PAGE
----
##\vec {dr}## has been replaced by ##dy ~\hat j## (where ##dy## is negative).
 
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  • #12
Steve4Physics said:
You may have reolved this by now, given the recent posts. But if not...

I'm not saying the textbook is wrong. Nor am I saying ##\vec {dr} = -dy~\hat j##. The correct statement is ##\vec {dr} = dy~\hat j## (where ##dy## happens to be negative here).

Your Post #1 attachment says ##\vec F ·\vec {dr} = - F ~\hat j · dy ~\hat j##.

##\vec F## has been replaced by ##- F ~\hat j## (because ##F## is always positive (a magnitude) and ##\vec F## act downwards).

##\vec {dr}## has been replaced by ##dy ~\hat j## (where ##dy## is negative).
Thank you for your reply @Steve4Physics!

That helps more. But if ##dy## is negative, then ##dV = A dy## then the volume would be negative?

Many thanks!
 
  • #13
Callumnc1 said:
That helps more. But if ##dy## is negative, then ##dV = A dy## then the volume would be negative?
The volume is never negative. The change in volume can be positive or negative.
 
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  • #14
kuruman said:
The volume is never negative. The change in volume can be positive or negative.
Thank you for your reply @kuruman!

Thank you, you are very right. Why did the textbook not take write ##dy## as ##-dy \hat j## and assume ##dy## was positive? Is this just a matter of convention?

Many thanks!
 
  • #15
Callumnc1 said:
Thank you for your reply @kuruman!

Thank you, you are very right. Why did the textbook not take write ##dy## as ##-dy \hat j## and assume ##dy## was positive? Is this just a matter of convention?

Many thanks!
Because they defined y as the height, and dy means the change in y. The height reduced, so dy is negative.
 
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  • #16
haruspex said:
Because they defined y as the height, and dy means the change in y. The height reduced, so dy is negative.
Thank you @haruspex! That makes sense!
 
  • #17
Callumnc1 said:
Why did the textbook not take write ##dy## as ##-dy \hat j## and assume ##dy## was positive? Is this just a matter of convention?
To add a little more...

Yes, it is a convention on the way differentials are used. A differential (e.g. ##dy##) represents a change. We don't limit the change to be only an increase or only a decrease.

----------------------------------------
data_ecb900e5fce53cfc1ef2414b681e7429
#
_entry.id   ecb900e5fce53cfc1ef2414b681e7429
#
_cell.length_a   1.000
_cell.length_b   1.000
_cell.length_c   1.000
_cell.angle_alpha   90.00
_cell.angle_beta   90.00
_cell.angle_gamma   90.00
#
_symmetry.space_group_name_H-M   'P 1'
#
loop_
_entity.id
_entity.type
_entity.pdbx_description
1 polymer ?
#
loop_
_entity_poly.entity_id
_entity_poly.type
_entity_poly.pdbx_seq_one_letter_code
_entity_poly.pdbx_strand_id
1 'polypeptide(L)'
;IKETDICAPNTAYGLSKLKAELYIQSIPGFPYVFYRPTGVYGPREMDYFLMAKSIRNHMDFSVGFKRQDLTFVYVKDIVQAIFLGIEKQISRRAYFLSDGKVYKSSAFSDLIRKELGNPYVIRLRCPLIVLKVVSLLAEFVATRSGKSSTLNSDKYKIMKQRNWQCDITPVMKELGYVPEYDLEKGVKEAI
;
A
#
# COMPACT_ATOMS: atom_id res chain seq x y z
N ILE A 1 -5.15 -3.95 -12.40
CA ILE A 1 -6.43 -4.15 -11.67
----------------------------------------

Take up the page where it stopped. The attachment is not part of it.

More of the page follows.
For example, you could have a problem where a piston oscillates up and down. You want a single equation - not two equations (one for up and another for down).

I guess if you knew that a differential (e.g. ##dy##) was going to turn-out to represent a decrease in ##y## for a particular problem, to be unambiguous you could write it as '##-|dy|##'. But this seems unnecessarily clumsy. And you loose generality because it would be incorrect if applied to a similar problem where ##y## happens to increase.
 
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  • #18
Steve4Physics said:
To add a little more...

Yes, it is a convention on the way differentials are used. A differential (e.g. ##dy##) represents a change. We don't limit the change to be only an increase or only a decrease.

For example, you could have a problem where a piston oscillates up and down. You want a single equation - not two equations (one for up and another for down).

I guess if you knew that a differential (e.g. ##dy##) was going to turn-out to represent a decrease in ##y## for a particular problem, to be unambiguous you could write it as '##-|dy|##'. But this seems unnecessarily clumsy. And you loose generality because it would be incorrect if applied to a similar problem where ##y## happens to increase.
Thank for that @Steve4Physics! That is helpful!
 
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  • #19
Hi Everyone,

I am looking into the derivation again,
1683767923225.png

and I notice that let F = PA when ##dW = - F dy = -PA dy## does this mean that the work is actually slightly greater than ##dW = - P dV## since, initially, the force compressing the piston will be slightly greater than force from the compressed air inside the piston, in order for it to start moving inwards. Are they assuming that the piston is being compressed at a very slow (quasi-static) constant speed so that the forces are balanced?

Many thanks!
 
  • #20
ChiralSuperfields said:
Are they assuming that the piston is being compressed at a very slow (quasi-static) constant speed so that the forces are balanced?
Yes they are. It's in the description of the physical that you posted emphasized in bold.
 
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  • #21
kuruman said:
Yes they are. It's in the description of the physical that you posted emphasized in bold.
Great, thank you for your help @kuruman!
 

1. What is work done on a gas when it is compressed quasi-statically?

Work done on a gas when it is compressed quasi-statically refers to the energy transferred to the gas as it is compressed slowly and continuously, without any sudden changes or fluctuations in pressure.

2. How is work calculated in quasi-static compression of a gas?

The work done on a gas during quasi-static compression can be calculated using the equation W = -PΔV, where W is work, P is pressure, and ΔV is the change in volume of the gas.

3. What factors affect the amount of work done on a gas during quasi-static compression?

The amount of work done on a gas during quasi-static compression is affected by the initial and final volumes of the gas, the pressure applied, and the type of gas being compressed.

4. Can work done on a gas during quasi-static compression be negative?

Yes, work done on a gas during quasi-static compression can be negative if the gas expands instead of being compressed. This means that the gas is doing work on its surroundings, rather than work being done on the gas.

5. What is the significance of quasi-static compression in thermodynamics?

Quasi-static compression is important in thermodynamics because it allows for the accurate calculation of work done on a gas, which is a key factor in determining the change in internal energy of the gas. It also helps to simplify calculations and make them more precise.